Obituary / November 29, 2023

A People’s Obituary of Henry Kissinger

For decades, Kissinger kept the great wheel of American militarism spinning ever forward.

Greg Grandin
Secretary of State Henry Kissinger make a statement in the State Department briefing room after receiving the Nobel Peace prize.
Secretary of State Henry Kissinger make a statement in the State Department briefing room after receiving the Nobel Peace prize. (Wally McNamee / Corbis / Getty Images)

Henry Kissinger, who was born in Weimar Germany in 1923, is dead. He made it to 100, and in the last years of his life, politicians, writers, and celebrities feted him as if he were the American Century incarnate. In a way, he was.

Earlier, during more critical times, he had been accused of many bad things. Now that he’s gone, his critics will get a chance to rehearse the charges. Christopher Hitchens, who made the case that the former secretary of state should be tried as a war criminal, is himself dead. But there’s a long list of witnesses for the prosecution: reporters, historians, and lawyers eager to provide background on any of Kissinger’s actions in Cambodia, Laos, Vietnam, East Timor, Bangladesh, against the Kurds, in Chile, Argentina, Uruguay, and Cyprus, among other places. 

There have been scores of books published on the man over the years, but it is still Seymour Hersh’s 1983 The Price of Power that future biographers will have to top. Hersh gave us the defining portrait of Kissinger as a preening paranoid, tacking between ruthlessness and sycophancy to advance his career. Small in his vanities and shabby in his motives, Kissinger, in Hersh’s hands, is nonetheless Shakespearean because the pettiness gets played out on a world stage, with epic consequences.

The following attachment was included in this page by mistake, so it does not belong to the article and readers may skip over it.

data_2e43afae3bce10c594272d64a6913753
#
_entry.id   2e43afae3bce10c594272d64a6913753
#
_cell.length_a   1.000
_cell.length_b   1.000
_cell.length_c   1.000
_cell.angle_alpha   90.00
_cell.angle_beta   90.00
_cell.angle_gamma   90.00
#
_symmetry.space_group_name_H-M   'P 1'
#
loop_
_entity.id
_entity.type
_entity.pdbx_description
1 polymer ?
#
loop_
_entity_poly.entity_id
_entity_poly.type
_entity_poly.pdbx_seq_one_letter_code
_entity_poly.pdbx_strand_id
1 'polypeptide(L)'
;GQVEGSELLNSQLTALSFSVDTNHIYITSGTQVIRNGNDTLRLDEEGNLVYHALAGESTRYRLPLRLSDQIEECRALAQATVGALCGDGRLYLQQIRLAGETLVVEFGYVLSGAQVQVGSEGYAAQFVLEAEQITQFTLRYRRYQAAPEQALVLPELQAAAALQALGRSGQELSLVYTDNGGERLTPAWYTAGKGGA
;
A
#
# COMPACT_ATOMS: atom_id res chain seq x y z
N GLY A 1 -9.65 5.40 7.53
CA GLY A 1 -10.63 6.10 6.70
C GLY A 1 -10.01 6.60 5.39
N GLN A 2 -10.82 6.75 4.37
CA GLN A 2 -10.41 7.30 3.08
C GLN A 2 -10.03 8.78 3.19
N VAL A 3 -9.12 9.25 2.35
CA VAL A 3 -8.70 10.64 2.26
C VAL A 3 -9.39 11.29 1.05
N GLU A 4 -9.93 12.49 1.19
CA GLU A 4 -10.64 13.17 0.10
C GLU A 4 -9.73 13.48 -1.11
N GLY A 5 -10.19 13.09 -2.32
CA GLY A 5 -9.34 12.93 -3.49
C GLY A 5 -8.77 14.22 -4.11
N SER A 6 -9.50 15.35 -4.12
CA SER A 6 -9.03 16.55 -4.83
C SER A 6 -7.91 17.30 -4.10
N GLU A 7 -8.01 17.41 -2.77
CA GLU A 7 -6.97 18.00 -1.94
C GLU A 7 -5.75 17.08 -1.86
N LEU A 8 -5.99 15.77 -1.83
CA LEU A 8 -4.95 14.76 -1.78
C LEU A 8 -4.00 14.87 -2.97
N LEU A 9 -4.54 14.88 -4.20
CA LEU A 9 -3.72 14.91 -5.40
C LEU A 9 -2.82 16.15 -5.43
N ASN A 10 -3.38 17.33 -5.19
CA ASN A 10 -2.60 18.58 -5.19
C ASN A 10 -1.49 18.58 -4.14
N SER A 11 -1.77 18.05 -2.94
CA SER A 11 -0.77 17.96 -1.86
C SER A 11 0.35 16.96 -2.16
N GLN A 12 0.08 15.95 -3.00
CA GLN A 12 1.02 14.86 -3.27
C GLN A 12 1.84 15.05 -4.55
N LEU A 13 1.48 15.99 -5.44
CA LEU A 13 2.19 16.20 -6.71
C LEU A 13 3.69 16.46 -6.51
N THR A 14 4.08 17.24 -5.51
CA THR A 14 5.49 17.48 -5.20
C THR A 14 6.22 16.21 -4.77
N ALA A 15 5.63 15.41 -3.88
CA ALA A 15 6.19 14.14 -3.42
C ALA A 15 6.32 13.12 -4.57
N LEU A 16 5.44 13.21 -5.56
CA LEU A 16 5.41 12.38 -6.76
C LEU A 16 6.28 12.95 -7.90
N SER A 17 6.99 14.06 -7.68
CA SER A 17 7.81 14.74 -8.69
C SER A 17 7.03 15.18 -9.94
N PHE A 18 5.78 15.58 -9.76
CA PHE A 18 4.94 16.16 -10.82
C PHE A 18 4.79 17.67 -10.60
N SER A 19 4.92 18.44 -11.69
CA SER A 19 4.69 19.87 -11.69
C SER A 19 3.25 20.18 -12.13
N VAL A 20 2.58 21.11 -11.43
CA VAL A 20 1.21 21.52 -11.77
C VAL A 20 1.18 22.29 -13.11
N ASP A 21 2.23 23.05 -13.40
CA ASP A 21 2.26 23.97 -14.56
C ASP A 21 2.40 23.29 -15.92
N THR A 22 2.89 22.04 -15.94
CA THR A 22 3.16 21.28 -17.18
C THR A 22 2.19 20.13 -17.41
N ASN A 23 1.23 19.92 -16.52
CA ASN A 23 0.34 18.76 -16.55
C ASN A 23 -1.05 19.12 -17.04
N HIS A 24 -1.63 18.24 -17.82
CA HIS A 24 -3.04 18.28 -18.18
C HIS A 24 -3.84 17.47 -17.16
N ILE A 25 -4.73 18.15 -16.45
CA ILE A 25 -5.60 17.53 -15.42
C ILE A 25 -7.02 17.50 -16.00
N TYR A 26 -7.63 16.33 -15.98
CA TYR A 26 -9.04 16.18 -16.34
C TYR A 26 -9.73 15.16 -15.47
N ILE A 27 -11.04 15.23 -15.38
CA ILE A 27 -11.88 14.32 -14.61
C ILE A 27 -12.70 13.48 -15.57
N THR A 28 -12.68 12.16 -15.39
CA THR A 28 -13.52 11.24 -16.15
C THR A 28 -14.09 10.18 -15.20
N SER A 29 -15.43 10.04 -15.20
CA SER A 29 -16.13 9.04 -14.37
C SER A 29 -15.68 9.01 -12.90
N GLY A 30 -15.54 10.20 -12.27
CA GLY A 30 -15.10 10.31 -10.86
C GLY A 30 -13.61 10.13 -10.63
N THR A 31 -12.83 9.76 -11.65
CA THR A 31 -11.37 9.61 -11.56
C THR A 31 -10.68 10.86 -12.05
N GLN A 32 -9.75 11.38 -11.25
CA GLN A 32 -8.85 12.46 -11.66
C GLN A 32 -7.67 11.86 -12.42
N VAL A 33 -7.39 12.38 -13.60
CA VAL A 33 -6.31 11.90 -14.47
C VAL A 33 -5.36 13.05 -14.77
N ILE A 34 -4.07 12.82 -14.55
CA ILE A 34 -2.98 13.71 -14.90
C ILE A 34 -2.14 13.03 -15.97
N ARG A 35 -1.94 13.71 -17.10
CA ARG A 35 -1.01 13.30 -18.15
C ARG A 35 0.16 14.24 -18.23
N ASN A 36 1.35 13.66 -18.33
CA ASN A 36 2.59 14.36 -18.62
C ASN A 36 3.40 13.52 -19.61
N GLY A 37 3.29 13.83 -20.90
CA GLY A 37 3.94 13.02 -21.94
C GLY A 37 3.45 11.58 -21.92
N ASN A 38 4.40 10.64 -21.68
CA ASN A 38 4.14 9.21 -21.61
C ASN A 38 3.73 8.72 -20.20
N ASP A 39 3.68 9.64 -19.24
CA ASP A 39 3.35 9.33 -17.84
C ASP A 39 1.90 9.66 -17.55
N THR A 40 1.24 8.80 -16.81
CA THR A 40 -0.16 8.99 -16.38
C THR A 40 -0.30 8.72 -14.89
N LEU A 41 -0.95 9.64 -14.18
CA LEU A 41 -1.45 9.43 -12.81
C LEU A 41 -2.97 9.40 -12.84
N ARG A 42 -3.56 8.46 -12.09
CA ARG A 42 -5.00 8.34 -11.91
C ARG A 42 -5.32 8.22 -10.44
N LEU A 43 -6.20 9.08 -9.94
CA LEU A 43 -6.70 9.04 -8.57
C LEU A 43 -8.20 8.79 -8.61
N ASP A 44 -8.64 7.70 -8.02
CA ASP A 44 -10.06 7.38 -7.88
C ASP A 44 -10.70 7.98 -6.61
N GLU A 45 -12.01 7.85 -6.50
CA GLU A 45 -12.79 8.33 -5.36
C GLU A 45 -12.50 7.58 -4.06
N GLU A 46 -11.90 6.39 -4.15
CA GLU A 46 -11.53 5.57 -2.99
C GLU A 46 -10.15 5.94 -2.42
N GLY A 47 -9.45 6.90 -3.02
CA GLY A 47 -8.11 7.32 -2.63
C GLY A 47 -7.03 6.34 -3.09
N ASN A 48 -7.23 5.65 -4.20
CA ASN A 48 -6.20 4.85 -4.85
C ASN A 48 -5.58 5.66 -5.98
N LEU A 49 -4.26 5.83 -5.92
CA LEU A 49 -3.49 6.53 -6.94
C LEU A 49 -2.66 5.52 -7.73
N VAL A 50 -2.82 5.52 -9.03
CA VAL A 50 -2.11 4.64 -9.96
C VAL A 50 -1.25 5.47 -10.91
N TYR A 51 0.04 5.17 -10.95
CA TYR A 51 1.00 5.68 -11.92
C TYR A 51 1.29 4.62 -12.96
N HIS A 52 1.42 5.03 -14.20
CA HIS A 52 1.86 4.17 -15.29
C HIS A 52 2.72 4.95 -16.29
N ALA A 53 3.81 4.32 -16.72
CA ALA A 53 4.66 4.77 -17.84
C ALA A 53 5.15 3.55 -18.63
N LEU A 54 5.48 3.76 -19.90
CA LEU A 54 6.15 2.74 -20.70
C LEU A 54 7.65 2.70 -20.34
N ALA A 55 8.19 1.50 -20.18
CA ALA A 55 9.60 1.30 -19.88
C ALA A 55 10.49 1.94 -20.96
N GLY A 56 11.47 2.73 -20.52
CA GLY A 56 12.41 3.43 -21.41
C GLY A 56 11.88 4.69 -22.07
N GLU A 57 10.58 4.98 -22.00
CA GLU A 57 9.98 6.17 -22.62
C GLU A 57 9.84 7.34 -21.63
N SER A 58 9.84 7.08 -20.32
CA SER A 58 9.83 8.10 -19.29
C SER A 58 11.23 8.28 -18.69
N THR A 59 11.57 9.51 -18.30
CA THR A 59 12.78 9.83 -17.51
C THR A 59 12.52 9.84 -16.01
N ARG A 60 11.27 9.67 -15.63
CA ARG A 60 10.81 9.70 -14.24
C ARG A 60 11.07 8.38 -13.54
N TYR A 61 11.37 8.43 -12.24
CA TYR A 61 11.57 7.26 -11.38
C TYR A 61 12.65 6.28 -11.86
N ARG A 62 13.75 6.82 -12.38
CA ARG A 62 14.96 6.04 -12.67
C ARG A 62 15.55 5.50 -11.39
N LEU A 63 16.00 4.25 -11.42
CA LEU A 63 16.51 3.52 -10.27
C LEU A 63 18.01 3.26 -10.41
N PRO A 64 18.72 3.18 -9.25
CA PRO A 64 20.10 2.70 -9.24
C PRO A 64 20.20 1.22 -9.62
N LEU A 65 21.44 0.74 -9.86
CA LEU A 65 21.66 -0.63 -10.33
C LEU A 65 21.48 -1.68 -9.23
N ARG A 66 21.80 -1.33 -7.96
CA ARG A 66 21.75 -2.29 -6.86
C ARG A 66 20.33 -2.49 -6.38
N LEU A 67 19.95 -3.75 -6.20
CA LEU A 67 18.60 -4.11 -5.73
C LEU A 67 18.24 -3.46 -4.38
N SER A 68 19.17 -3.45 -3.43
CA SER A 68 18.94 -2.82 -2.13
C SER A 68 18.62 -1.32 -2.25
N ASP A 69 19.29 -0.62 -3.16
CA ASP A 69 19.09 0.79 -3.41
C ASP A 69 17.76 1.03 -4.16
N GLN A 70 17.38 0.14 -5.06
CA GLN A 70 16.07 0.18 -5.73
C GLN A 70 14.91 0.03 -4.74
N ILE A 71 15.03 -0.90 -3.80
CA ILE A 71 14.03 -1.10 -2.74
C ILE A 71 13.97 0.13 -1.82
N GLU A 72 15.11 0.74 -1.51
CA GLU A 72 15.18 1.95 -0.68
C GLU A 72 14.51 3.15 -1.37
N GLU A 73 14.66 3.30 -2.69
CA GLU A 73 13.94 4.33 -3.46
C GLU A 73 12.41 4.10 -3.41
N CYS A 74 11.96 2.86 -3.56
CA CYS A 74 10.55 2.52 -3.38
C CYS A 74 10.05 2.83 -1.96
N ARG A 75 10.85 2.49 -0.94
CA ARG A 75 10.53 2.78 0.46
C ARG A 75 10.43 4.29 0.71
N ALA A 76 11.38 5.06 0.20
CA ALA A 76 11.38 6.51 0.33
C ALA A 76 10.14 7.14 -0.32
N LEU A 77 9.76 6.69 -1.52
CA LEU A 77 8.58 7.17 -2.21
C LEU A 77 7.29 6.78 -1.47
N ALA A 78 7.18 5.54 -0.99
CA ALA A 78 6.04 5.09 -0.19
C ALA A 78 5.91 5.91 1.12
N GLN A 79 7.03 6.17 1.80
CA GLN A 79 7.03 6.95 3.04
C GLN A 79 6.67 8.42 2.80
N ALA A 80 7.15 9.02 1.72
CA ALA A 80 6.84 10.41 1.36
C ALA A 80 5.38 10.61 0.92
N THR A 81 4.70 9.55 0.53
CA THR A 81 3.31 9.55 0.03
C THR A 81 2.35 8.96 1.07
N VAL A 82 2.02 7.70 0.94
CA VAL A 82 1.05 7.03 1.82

Kissinger has many devotees, and many of his obituaries will no doubt urge balance. Transgressions, they’ll say, need to be weighed against accomplishments: détente and subsequent arms treaties with the Soviet Union, opening up Communist China, and his shuttle diplomacy in the Middle East. It’s at this moment that the consequences of many of Kissinger’s policies will be redefined as “controversies” and consigned to opinion rather than to fact. In the wake of Donald Trump’s presidency, with the world convulsed by new wars of conquest, Kissinger’s “sober” statesmanship is, several commentators have recently claimed, needed more than ever.

Expect color commentary, colleagues and acquaintances who will reminisce that he had a wry sense of humor and a fondness for intrigue, good food, and high-cheeked women. We’ll be reminded that he dated Jill St. John and Marlo Thomas, was friends with Shirley MacLaine, and was affectionately known as Super K, Henry of Arabia, and the Playboy of the West Wing. Kissinger was brilliant and had a temper. He was vulnerable, which made him vicious, and his relationship with Richard Nixon was, as the journalist Evan Thomas put it, “deeply weird.” They were the original frenemies, with Kissinger flattering Nixon to his face and bitching about him behind his back. “The meatball mind,” he called his boss as soon as the phone was back on the hook, a “drunk.” “Nixonger,” Isaiah Berlin called the duo.

Born in Fürth, Germany, Kissinger came to the United States in 1938, his family in flight from the Nazis, and summaries of his life will stress his foreignness. Nixon called him “Jewboy.” Kissinger’s view of the world, conventionally described as valuing stability and the advance of national interests above abstract ideals like democracy and human rights, is often said to clash with America’s sense of itself as innately good, as an exceptional nation. “Intellectually,” his biographer Walter Isaacson writes, his “mind would retain its European cast.” Kissinger, notes another writer, had a worldview that a “born American could not have.” And his Bavarian accent did grow deeper as he grew older.

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But reading Kissinger as an alien out of tune with the chords of American Exceptionalism misses the point of the man. He was in fact the quintessential American, his cast of mind molded to his place and time.